Why Borders Failed

My neighborhood Borders is closing - it's a big blow to our local mall and movie theater complex. The rumor of Borders bankruptcy had swirled around for a while before it actually happened, so the store closing wasn't exactly a surprise. It still sucks for our local economy and psyche, though.

Recently, Mark Evans, Director of Merchandise Planning & Analysis for Borders outlined 6 reasons why he thought Borders failed. For example:

Failure to build efficient systems and processes - While Borders legendary "expert system" was considered cutting edge and an advantage early on, the company failed to successfully build upon this foundation and create new, better assortment, replenishment, and supply chain systems and processes to keep pace with the changing state of technology and efficient retail operations. B&N invested considerable time/energy/money through the 90's in systems and processes. To provide one example, a lower ranked title that sells out in a B&N will be replenished from a central warehouse within 2-3 days. The same process could take up to 16 weeks for Borders. Borders sought to upgrade systems with two large efforts in the 00's: first one was a home grown effort called Common Systems. Second was a "buy and integrate" project to implement Retek and E3. Both failed spectacularly. The Retek effort dramatically hurt the Walden chain, the only business unit that was managed by the system. With both of these efforts, large sums of money and, perhaps more importantly, human resources and time were squandered.

I read through all his 6 reasons (TLDR: lack of Internet sales, overspent on real estate, invested in music CDs as that sector cratered, carrying too large assortment of books, failure to reorder things that sell well, branding failure) - and noticed one conspicuous absence: they didn't mention their customers at all!

Our local Borders had terrible customer service (I remember the exact moment that Borders lost me as a customer: a manager once implied that I was stealing when I tried to return a book without receipt!)

http://www.quora.com/Borders-Books/Why-is-Barnes-and-Noble-performing-well-as-a-business-while-Borders-has-filed-for-bankruptcy/answer/Mark-Evans-9 - via Boing Boing

Do you agree with Mark Evans? Why do you think Borders went bankrupt?

(Photo: iSharQ [Flickr] - actually, this is quite an interesting photo - see the title of the book Haje Jan Kamps added to the bottom of the sign on Flickr)

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I worked at a Borders and there were a lot of serial returners who were trying to pull off a scam. These people came by all the time trying to return piles of books so they could get a gift card and buy a dvd or something, then the next week they try to return the dvd or cd or whatever along with a bunch more books.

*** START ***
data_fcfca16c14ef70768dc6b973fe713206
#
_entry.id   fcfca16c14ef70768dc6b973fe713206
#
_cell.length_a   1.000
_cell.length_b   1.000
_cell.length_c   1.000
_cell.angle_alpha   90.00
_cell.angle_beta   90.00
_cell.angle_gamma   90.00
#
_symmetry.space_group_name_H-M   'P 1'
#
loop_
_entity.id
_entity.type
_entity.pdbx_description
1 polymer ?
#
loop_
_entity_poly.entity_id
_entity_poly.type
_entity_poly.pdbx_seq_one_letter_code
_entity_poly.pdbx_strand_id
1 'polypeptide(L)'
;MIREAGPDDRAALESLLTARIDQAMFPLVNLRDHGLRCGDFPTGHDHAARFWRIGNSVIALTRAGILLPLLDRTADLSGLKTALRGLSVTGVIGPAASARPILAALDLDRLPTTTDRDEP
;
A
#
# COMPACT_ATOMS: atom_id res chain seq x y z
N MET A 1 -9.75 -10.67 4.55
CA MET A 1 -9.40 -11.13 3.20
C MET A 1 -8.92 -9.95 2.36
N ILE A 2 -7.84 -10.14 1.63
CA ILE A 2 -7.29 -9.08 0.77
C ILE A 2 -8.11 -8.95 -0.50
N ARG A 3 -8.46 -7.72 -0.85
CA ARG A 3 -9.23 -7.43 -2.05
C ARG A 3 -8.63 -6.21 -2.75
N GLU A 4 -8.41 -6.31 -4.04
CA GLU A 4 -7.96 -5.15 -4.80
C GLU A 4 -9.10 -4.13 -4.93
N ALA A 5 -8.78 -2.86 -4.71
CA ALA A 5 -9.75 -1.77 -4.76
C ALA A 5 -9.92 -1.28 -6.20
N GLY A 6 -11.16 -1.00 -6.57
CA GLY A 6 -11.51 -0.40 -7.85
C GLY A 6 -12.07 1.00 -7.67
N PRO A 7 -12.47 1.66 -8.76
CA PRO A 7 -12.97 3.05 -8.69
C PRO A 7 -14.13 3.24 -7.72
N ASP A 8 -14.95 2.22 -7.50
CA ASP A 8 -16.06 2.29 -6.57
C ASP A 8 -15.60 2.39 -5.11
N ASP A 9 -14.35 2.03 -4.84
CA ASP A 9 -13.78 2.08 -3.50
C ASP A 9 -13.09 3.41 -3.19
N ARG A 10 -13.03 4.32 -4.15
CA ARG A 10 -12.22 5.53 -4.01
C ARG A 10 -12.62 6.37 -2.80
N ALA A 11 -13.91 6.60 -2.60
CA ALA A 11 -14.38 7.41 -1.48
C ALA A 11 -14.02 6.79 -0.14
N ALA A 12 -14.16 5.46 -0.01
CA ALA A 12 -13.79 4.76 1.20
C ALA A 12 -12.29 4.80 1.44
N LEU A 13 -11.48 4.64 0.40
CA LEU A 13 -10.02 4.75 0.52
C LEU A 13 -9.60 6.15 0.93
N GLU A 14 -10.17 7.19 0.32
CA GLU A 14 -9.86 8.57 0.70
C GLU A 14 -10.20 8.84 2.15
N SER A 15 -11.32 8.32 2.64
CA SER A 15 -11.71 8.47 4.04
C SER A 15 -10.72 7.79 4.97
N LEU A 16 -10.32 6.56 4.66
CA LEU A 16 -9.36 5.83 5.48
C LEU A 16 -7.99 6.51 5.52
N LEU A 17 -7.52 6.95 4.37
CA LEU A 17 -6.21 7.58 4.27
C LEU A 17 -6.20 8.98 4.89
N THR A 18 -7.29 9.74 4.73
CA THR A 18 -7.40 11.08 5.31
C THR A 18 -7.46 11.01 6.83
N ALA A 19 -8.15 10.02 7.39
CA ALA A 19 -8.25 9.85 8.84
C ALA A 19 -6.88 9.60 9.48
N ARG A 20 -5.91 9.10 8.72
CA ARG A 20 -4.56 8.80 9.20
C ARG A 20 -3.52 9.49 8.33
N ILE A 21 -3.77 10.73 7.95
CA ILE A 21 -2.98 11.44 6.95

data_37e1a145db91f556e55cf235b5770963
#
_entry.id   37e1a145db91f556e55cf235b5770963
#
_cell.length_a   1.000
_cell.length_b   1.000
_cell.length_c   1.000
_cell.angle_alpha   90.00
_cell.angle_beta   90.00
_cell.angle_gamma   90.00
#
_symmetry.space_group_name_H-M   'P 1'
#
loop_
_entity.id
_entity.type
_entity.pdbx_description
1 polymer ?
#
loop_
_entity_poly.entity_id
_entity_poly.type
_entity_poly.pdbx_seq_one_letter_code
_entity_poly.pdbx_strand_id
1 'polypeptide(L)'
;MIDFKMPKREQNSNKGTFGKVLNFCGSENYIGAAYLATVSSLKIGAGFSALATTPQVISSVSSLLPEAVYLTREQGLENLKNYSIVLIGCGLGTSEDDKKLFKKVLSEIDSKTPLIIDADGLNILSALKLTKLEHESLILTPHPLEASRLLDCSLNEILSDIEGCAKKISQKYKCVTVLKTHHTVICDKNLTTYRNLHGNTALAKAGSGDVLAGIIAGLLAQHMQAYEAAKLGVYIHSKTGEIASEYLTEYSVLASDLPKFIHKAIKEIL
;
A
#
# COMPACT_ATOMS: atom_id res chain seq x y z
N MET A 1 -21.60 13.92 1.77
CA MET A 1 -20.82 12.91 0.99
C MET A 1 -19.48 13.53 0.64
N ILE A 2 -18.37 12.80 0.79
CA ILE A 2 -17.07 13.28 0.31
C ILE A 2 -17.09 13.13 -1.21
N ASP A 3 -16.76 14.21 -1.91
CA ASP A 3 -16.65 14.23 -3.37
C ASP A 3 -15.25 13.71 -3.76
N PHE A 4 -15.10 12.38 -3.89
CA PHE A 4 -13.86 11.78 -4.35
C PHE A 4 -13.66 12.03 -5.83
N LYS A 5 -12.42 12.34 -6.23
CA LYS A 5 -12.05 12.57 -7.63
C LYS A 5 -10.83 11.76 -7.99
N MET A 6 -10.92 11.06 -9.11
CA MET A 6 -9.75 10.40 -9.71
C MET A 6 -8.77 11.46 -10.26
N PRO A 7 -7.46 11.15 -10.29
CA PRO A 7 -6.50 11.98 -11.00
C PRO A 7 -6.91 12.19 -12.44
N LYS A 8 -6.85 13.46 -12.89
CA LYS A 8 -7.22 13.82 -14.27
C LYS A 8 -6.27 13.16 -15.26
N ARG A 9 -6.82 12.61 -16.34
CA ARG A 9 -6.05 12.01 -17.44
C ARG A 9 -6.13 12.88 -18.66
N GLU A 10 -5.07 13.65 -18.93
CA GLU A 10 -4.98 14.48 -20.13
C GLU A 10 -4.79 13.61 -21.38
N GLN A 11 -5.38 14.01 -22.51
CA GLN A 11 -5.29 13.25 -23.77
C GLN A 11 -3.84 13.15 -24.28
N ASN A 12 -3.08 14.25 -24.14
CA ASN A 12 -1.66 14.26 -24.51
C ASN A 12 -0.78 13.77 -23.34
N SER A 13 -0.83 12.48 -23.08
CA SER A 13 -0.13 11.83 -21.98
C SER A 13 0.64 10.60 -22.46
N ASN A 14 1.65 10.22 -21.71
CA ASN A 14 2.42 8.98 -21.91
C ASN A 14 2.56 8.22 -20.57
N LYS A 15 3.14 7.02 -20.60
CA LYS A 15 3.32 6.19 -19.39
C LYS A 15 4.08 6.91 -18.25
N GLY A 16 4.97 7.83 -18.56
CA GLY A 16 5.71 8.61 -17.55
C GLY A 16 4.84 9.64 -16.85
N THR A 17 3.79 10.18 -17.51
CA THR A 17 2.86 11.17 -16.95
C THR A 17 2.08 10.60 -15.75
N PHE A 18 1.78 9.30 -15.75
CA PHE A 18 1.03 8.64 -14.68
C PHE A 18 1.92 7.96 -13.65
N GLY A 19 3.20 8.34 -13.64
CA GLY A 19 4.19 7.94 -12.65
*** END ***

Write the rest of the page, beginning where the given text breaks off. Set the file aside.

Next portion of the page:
Then there were the people who would get all mad when they said they got this or that book as a gift and we could only give them 5 bucks because there was a big pile of them sitting in the bargain section.

I get annoyed when people give me a hassle for returning stuff but that's only because I almost never return stuff. I seriously do not understand stores that have a return policy that will take back anything (i.e. Kohls)like shredded up pants that reek of cigarette smoke, but that's just me.
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I'm not surprised they've fallen on hard times. I used to love Borders...but then the recession hit and I discovered Amazon and used bookstores like Bookmans. Really, why would anyone pay $10 for a book that they can get for $3 used? Books aren't like underwear; who cares if someone else used it before you?
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I went to a Borders and waited almost 20 minutes in a long line. When I got to the register I found out why the line was so slow. The employees were spending several minutes each trying to convince every customer to sign up for unwanted memberships and cards, etc. When I said 'no thanks' the guy would just move on to some other offer. By the time I actually got my books in a bag I was just about ready to give him the finger.
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